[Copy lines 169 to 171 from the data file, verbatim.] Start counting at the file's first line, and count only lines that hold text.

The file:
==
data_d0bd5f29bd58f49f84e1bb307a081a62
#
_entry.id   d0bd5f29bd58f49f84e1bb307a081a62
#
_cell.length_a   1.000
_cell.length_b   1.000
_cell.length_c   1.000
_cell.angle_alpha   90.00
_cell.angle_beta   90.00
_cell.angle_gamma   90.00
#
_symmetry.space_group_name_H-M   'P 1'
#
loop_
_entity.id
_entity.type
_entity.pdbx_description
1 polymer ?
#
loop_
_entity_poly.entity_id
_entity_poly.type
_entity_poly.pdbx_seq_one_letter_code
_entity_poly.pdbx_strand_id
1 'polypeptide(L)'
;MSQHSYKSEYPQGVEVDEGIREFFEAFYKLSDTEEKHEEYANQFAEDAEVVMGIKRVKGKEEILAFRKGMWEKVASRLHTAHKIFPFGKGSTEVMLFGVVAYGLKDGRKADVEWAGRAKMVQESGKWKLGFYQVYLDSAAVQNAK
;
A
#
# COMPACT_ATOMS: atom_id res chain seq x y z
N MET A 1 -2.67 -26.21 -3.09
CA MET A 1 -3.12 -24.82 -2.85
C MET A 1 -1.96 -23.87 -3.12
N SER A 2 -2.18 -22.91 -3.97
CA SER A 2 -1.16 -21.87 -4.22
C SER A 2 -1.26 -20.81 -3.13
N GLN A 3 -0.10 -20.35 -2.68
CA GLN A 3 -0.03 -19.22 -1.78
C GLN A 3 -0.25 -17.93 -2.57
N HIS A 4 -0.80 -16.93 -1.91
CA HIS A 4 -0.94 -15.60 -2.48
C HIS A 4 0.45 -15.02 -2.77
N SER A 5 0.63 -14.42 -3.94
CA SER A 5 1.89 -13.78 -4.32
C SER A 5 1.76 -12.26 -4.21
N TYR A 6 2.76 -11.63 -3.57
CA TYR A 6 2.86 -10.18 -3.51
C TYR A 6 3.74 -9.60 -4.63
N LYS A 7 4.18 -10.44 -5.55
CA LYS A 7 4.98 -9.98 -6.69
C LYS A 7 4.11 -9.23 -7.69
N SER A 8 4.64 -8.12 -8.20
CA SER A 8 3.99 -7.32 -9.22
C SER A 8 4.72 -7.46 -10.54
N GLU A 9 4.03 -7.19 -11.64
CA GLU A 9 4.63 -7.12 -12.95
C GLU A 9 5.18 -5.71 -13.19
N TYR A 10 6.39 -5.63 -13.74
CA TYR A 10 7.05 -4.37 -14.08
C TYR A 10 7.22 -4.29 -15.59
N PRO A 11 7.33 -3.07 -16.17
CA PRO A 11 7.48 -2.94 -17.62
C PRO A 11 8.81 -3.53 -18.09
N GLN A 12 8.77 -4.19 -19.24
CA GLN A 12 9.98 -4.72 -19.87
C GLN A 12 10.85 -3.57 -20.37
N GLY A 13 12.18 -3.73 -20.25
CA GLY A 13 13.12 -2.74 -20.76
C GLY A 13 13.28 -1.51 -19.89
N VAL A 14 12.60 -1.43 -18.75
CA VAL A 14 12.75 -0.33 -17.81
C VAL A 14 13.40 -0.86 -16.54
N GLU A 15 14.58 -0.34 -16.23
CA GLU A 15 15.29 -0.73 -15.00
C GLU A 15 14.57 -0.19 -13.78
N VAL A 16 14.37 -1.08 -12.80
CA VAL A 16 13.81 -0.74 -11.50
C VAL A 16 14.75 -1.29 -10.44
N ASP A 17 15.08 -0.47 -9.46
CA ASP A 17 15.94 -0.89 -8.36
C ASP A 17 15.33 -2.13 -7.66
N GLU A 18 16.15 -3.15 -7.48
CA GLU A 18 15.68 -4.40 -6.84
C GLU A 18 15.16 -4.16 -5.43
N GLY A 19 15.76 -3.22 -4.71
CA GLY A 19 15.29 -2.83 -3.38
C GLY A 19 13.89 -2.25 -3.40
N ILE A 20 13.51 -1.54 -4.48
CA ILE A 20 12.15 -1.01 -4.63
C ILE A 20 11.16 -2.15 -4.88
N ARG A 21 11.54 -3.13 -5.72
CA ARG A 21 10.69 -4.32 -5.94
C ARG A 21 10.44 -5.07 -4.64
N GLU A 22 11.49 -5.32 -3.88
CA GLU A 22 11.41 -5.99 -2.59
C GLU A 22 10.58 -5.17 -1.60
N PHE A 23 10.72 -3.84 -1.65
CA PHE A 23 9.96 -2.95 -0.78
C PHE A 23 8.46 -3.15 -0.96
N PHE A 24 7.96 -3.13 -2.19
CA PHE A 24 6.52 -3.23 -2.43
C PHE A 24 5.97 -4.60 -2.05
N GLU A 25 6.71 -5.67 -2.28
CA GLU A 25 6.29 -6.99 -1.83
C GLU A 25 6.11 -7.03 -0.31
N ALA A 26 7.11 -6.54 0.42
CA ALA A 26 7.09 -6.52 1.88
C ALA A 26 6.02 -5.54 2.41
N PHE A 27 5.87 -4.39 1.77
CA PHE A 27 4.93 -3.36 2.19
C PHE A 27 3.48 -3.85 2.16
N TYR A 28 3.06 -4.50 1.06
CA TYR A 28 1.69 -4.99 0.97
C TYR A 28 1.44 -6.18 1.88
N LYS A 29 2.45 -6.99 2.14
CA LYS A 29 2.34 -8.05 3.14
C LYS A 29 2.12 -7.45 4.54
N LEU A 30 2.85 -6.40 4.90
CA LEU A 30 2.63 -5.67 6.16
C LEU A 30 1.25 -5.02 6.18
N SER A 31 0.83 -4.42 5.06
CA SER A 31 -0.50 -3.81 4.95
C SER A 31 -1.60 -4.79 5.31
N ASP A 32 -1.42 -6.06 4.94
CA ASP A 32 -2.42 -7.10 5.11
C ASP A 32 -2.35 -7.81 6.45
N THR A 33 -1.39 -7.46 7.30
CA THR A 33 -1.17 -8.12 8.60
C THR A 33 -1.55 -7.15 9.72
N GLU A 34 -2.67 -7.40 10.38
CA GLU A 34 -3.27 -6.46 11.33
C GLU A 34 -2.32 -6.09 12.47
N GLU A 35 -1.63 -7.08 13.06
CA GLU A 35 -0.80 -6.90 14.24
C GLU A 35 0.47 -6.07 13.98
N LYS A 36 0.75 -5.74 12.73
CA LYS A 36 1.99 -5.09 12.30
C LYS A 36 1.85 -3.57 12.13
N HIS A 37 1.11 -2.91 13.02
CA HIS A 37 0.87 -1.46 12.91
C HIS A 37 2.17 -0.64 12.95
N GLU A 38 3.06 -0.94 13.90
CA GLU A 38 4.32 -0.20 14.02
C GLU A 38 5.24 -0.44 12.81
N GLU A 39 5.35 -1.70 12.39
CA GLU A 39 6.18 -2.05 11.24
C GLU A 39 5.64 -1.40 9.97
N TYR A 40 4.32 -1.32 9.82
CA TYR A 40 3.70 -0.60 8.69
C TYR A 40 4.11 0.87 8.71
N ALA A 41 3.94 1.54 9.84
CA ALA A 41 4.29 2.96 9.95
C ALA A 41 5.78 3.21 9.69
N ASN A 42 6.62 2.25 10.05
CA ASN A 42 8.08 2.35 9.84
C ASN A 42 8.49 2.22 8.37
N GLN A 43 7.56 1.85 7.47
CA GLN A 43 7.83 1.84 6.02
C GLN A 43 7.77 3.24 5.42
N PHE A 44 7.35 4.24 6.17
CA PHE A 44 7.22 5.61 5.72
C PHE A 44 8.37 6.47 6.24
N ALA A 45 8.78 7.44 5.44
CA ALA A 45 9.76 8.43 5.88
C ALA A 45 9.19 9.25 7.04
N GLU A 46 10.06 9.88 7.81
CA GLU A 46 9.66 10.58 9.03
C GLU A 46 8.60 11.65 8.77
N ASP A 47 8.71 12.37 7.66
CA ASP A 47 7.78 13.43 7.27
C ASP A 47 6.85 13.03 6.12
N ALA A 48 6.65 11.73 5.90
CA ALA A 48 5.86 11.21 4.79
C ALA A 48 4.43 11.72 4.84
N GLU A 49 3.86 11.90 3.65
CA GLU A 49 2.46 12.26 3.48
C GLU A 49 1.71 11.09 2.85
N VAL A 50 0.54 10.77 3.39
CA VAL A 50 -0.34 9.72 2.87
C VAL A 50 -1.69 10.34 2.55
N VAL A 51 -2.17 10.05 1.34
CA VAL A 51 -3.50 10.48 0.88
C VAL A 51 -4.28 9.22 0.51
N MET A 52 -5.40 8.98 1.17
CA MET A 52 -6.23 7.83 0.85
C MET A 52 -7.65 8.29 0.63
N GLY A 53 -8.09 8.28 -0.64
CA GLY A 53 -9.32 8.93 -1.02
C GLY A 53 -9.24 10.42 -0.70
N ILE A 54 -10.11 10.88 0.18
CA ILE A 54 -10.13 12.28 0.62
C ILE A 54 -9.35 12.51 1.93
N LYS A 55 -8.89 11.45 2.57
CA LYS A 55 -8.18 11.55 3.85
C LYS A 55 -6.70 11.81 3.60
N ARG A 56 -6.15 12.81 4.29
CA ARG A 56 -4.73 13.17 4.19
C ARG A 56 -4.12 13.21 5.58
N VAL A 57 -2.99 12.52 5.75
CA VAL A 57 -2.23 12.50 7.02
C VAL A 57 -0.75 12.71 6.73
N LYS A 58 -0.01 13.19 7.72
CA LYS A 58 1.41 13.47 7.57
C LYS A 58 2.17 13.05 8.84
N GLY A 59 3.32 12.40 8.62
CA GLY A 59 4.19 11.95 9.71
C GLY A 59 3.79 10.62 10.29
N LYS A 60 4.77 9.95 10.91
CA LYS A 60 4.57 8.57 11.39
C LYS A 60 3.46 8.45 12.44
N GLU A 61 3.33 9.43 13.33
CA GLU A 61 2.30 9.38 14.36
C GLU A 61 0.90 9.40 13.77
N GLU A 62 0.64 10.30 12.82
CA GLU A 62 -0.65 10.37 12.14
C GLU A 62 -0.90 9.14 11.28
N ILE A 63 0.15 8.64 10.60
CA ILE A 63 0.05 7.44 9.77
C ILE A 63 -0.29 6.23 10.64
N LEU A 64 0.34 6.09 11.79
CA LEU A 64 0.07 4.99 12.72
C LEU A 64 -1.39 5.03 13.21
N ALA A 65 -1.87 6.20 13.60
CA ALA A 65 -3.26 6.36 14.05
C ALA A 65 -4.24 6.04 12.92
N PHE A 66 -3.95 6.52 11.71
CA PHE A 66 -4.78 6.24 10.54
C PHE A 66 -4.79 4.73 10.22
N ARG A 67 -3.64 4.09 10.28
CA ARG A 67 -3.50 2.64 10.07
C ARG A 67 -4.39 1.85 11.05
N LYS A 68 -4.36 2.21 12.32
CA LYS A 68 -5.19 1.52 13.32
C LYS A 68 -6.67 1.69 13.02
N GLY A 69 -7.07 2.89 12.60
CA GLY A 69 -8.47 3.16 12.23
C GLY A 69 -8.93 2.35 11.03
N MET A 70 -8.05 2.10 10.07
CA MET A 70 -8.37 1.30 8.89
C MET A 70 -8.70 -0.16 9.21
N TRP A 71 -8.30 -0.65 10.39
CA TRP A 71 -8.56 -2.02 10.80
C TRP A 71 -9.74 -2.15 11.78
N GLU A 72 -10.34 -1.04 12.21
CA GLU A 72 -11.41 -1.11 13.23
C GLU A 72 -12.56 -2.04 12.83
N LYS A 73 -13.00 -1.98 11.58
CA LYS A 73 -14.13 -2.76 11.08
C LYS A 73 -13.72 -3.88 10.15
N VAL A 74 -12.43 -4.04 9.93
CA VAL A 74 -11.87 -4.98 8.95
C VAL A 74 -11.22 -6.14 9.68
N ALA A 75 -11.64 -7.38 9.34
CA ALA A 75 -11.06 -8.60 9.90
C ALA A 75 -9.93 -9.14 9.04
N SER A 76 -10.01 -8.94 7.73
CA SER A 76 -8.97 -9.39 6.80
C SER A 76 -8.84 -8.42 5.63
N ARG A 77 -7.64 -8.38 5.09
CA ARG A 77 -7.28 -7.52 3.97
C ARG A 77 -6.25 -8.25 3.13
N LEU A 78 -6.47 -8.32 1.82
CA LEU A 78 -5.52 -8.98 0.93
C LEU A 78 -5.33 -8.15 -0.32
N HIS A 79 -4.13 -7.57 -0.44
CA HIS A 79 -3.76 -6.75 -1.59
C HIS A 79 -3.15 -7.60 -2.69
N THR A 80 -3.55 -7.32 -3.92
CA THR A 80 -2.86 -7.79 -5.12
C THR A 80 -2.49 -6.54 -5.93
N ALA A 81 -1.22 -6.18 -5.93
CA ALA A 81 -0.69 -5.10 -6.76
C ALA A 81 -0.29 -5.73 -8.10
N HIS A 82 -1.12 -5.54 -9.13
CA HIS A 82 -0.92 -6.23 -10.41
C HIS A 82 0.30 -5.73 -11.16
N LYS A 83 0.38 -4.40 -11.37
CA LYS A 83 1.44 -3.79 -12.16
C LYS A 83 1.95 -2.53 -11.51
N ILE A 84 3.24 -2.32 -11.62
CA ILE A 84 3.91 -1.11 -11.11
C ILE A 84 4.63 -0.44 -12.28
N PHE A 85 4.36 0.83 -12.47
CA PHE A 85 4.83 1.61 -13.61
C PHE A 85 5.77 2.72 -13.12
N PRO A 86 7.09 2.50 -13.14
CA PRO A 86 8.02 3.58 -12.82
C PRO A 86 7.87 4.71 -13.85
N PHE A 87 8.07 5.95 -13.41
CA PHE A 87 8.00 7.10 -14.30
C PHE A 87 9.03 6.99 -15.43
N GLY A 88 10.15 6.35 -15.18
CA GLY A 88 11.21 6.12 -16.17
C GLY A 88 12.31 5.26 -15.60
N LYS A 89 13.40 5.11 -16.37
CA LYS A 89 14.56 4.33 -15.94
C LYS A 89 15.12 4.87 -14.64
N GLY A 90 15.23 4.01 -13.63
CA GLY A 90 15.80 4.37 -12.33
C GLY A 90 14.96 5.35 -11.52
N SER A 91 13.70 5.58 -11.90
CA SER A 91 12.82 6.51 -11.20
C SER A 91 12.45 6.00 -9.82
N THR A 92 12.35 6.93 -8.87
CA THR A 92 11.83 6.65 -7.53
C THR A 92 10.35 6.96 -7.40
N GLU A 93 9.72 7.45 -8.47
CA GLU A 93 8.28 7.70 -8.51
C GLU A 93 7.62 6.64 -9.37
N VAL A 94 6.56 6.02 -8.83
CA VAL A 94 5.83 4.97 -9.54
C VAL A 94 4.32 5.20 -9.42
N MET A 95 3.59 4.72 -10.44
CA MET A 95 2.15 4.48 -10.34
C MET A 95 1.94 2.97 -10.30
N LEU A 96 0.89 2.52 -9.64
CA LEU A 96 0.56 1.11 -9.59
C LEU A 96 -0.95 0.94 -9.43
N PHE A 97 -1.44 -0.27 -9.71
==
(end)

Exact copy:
N ASP A 47 8.71 12.37 7.66
CA ASP A 47 7.78 13.43 7.27
C ASP A 47 6.85 13.03 6.12